The Folk Ups sound amazing live, but their album isn’t a bad alternative [Review]

The Folk Ups sound amazing live, but their album isn’t a bad alternative [Review]

Anyone watching The Folk Ups’ relentless progress over the last year will know that Ryan Harling and Jasmine Kelly have been playing live pretty much non-stop, culminating in a triumphant Clockenflap appearance, and performance for Live@YP. The six tracks on this self-titled debut will be welcomed by those wondering what the duo’s music would sound like with a little extra production and polish.

Tooting harmonica and chugging guitar signal the arrival of How Long, which, like everything else The Folk Ups does, is tinged with intangible melancholia and wistfulness for another time, place, or person.

Red in the Sky is the pinnacle of their achievements: a spine-tinglingly sinister slice of gothic Americana straight out of Johnny Cash’s playbook. Add slow exhalations of YMCA of Hong Kong Christian College classmate Samantha Tsang’s haunting violin and chilling murder confessional is complete.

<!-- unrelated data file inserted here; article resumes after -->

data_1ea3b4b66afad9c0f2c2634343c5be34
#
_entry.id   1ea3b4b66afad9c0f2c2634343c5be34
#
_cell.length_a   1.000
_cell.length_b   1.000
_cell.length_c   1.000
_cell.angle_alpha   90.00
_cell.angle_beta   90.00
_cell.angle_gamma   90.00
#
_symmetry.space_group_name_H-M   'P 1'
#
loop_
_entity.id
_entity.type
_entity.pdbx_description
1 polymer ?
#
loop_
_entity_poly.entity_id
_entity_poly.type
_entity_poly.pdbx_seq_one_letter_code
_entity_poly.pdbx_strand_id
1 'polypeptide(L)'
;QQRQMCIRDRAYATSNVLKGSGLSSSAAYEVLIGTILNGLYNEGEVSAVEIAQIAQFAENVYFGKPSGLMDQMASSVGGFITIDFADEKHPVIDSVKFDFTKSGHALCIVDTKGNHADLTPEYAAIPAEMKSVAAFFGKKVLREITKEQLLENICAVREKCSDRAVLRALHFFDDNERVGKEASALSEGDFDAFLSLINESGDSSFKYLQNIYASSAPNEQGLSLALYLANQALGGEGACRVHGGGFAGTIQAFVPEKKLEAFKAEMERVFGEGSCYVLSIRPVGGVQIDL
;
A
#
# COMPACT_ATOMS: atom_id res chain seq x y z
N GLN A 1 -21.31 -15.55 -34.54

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With barely audible background chatter, the band recreates the hustle and bustle of their live show on the sweetly wrought My Darling Girl. Ryan’s sincere baritone, which is sometimes shaky live, is steadied on record, bouncing off Jasmine’s Norah Jones-esque soulfulness in a lovestruck call-and-response. This effect is best-heard via the soft indie-folk of Tempest, a jaunty campfire ditty of clattering tambourine and a “wah-oh” vocal hook.

The Snake Charmer ambles along on a sort of country-gospel path, before picking up speed and blossoming into a divine oasis of uplifting chorus, and biblical metaphor. The heavy imagery continues on Footprints, a languorous nod to their love of the beach, and somnambulant sign-off.

The best way to experience the magical chemistry of The Folk Ups’ music will always be seeing them live, but this debut is a bottle of sweet sunshine just waiting to be uncorked.

Edited by Ginny Wong

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